It is not all academics – you will play the role of and learn about the function of the classic African Game Ranger, plus have ample opportunities to apply the theory you’ve learned, while doing Game Reserve maintenance and improve on conservation techniques at the project. Emphasis is education rather than volunteer work. Conservation work carried out on the farm by students / volunteers normally takes up to 2 hours of the daily schedule. The work activities include erosion control, antipoaching, road maintenance, specie counts, alien plant control and fence maintenance. Lectures have been simplified into “easy to understand” practical subjects and lectures in order that volunteers can apply the knowledge immediately to his / her assignment or bush experience. This training programme and study course has been designed to bring the student in close contact with nature, wildlife and conservation; encourage eco-friendly utilization of South Africa’s nature and wildlife resources; and point out ways and methods to generate revenue to be re-invested in conservation and preservation.
Room & Food
The volunteer accommodation consists of 5 rondavels (accommodating between 2 and 4 people each); 4 caravans (accommodating between 8 – 12 people) and a 3 bedroom house.
The outside sleeping area has two rooms under thatch by the pool; 2 bush camps at water holes; one three story platform (open air); and a sleeping deck or enclosed sleeping room (lecture room) for sleeping under the stars (can sleep 10 – 15 people per deck).
Volunteers must bring their own sleeping bags, to be used if staying in one of the rondavels, and for sleep outs under the stars during winter months.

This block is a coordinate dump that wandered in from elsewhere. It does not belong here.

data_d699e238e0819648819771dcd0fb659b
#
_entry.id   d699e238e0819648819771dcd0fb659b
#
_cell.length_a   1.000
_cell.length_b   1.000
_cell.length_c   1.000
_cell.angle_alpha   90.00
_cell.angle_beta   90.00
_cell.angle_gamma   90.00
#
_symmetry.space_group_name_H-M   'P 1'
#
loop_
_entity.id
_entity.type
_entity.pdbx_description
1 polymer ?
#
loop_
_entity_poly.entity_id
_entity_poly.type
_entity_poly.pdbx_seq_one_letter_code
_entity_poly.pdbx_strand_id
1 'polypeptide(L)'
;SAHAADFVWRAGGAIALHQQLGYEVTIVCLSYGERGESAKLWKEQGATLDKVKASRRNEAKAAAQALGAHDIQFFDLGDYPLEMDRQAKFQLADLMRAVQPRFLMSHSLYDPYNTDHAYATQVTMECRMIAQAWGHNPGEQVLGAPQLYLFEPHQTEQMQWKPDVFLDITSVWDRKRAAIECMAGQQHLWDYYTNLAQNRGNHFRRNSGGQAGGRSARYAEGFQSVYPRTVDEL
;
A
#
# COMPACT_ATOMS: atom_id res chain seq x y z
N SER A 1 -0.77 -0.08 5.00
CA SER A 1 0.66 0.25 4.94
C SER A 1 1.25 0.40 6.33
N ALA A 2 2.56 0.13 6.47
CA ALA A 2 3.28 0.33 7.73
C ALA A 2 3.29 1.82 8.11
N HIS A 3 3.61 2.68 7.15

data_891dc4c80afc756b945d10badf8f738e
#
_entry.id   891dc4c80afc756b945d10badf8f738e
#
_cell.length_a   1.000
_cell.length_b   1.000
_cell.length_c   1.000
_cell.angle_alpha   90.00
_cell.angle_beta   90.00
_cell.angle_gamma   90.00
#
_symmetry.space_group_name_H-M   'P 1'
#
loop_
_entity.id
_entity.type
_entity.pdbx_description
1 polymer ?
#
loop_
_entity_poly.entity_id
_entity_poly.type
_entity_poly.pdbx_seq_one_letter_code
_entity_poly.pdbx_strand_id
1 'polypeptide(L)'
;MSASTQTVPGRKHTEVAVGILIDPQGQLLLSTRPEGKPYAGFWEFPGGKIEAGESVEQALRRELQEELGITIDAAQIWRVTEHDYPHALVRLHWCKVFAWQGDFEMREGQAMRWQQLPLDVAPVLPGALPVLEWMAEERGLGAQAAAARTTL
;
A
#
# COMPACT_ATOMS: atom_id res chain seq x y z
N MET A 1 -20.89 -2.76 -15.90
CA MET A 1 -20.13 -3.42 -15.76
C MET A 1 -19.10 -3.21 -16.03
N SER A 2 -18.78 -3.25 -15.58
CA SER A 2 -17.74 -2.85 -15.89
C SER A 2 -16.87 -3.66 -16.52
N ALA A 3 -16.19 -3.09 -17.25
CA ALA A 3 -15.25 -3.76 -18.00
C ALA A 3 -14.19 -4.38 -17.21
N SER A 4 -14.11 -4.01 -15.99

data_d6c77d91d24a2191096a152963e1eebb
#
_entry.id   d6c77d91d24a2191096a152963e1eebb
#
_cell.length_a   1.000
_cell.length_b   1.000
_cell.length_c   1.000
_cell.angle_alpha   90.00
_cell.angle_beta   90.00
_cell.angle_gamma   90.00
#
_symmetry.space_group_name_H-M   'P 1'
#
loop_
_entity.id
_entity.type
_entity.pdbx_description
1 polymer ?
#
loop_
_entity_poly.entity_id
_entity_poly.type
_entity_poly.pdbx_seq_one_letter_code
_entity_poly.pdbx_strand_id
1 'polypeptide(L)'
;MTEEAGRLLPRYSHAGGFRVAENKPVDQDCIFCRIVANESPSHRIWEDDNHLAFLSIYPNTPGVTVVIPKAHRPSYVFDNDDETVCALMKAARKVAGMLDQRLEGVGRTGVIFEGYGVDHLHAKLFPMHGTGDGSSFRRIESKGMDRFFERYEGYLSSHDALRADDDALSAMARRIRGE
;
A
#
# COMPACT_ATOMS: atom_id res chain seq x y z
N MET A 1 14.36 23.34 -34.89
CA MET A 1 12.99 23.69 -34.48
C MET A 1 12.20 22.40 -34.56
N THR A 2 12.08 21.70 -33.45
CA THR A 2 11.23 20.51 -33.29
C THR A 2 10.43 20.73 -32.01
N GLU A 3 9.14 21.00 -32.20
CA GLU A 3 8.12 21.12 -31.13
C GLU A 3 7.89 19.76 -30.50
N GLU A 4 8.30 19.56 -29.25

Meals are prepared by the project leaders at all times, though they do allow volunteers to make their own traditional national meals.
Examples of Meals are:
Breakfast (at 09H00) – toast, cereals, yoghurts, tea and coffee.
Lunch (at 14H00) - sandwiches, hamburgers, rolls and cold meat, pastas, salads.
Dinner (at 19H00) – lasagna, roasts, vegetables, salads, pastas
Volunteer Program Dates and Fees (US$)
Dates: On request.
|Weeks||Program Fee US$|
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Free Time/What Volunteer Can Do in Free Time
Excursions are optional and volunteers are under no obligation to take part in these activities. The dates are not pre-determined but rather agreed upon once volunteers have arrived at the project. Optional activities are arranged for dates as specified by the company’s offering these activities. The costs for doing these optional activities will be for volunteers own account. Please note that there is also an additional cost towards getting to / from these optional activities, and the cost will depend on how far you need to travel to get to this optional activity.